February 15, 1928
Mira has translated your latest letter for me. My whole soul goes out to you in your grief especially because it comes over a letter which makes you suspect me of hardness of heart. I appreciate your desire to find me correct in all I do and think. I do indeed want to stand well with you, but I must be true to myself if I am to continue to deserve your warm friendship.
Let me first tell you that Mira's letter reflected her own views though they were found to coincide with mine. Neither Mira, so far as I know her, nor I had the remotest idea of judging those two good peasants.1 Their action was undoubtedly one of heroism. What we had in our minds was the heroism of a war resister, and from the record sent by you and as it was interpreted to me by Mira, I missed that particular type of heroism which a war resister demonstrates in his own life. Joan of Arc was a heroine. So were Leonidas and Horatius. But the heroism in each case was of a different type, each noble and admirable in its sphere.
In the answers given by the peasants, I do not notice any definite repugnance to war as war and a determination to suffer to the uttermost in their resistance to war. These peasant friends, if my recollection serves me right, are heroes representing and defending the simple rustic life. These heroes are no less precious than those of a militant war resister type. We want to treasure all this heroism, but what I feel is that we will serve the heroes and the cause of truth better if we treated each type separately.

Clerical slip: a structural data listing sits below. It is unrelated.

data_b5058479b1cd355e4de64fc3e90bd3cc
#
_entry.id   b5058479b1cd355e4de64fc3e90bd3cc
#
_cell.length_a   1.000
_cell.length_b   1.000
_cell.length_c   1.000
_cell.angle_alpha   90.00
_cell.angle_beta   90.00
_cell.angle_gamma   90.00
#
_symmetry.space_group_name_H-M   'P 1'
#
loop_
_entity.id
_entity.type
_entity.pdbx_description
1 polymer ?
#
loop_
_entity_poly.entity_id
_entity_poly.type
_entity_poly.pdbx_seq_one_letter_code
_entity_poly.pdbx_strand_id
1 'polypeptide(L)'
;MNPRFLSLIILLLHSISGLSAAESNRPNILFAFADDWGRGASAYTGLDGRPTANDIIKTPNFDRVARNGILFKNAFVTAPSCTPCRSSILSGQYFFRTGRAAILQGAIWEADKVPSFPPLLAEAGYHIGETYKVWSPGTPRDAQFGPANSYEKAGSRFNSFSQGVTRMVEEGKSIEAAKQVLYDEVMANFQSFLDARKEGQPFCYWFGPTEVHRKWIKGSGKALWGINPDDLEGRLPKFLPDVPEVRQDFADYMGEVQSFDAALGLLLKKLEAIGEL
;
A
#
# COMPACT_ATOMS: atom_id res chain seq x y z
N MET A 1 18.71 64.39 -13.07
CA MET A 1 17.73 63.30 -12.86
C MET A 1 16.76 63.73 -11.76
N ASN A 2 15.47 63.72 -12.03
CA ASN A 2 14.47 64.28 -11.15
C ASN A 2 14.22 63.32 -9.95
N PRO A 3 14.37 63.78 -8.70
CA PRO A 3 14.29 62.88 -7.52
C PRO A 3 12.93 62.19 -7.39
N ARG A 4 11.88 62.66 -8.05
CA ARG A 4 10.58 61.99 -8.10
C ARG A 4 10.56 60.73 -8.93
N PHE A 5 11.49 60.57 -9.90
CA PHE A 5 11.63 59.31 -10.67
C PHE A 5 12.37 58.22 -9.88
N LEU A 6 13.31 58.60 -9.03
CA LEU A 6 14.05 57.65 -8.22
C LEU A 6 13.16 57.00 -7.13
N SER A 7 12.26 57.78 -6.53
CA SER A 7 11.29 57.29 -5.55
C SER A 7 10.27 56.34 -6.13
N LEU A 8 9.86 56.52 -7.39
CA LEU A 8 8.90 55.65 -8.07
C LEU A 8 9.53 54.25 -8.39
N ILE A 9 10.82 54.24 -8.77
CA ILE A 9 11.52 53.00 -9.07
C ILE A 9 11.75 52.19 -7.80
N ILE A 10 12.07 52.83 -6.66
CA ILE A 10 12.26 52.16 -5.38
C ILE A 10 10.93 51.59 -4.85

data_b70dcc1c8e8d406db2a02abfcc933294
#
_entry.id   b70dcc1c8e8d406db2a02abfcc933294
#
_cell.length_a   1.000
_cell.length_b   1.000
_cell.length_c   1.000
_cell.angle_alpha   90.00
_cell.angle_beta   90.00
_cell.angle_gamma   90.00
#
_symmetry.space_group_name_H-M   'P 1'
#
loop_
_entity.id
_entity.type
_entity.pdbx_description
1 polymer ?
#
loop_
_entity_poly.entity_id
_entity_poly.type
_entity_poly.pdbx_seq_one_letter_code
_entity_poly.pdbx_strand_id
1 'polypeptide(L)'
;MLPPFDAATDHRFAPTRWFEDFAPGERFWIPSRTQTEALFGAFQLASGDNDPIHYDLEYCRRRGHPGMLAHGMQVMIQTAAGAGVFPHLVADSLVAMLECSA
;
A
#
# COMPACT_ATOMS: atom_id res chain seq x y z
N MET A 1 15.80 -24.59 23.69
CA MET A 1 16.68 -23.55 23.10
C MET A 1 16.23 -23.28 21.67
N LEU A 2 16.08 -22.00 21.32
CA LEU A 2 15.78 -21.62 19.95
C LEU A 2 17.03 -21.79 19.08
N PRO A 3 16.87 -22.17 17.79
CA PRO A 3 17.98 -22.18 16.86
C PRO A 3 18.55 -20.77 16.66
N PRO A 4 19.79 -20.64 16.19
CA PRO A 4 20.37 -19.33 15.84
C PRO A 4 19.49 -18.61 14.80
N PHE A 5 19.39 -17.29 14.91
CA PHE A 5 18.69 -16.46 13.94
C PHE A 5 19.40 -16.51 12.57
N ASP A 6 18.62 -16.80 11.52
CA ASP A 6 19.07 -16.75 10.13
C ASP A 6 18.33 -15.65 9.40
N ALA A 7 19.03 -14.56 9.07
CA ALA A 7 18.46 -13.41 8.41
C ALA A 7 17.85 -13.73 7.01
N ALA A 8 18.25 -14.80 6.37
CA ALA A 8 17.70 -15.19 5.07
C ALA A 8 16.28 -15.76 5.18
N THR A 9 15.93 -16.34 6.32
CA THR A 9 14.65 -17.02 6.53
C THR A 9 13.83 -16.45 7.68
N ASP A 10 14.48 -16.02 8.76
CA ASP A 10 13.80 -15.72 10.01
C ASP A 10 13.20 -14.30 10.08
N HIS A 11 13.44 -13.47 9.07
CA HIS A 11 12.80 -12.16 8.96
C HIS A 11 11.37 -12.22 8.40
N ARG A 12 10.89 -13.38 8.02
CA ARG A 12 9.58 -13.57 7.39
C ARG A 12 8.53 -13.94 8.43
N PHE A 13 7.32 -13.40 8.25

You have curiously raised the question of my participation in the late War.2 It is a legitimate question. I had answered it in the last autobiographical chapter as if in anticipation of your question. Please read it carefully and tell me at your leisure what you think of the argument.3 I shall treasure your opinion.
Lastly, I do want to reach perfection, but I recognize my limitations, and the recognition is becoming clearer day after day. Who knows in how many places I must be guilty of hardness of heart, and I should not be surprised if you have noticed want of charity in my writings in more places than one. I can only tell you that the lapses are there in spite of my prayerful effort to the contrary. I suppose it was not without reason that the early Christians considered Satan to be not merely an evil principle but evil incarnate. He seems to dominate us in every walk of life and man's mission is to overthrow him from power.
This letter of yours to Mira makes me more and more anxious to see you in the flesh, and there is just a distant hope of my being able to do so this year if I keep good health and if otherwise the inner voice guides me towards Europe. I am seriously considering two invitations, and the desire to meet you may precipitate my decision in favour of accepting those invitations.
M. K. GANDHI
From a photostat: S.N. 14942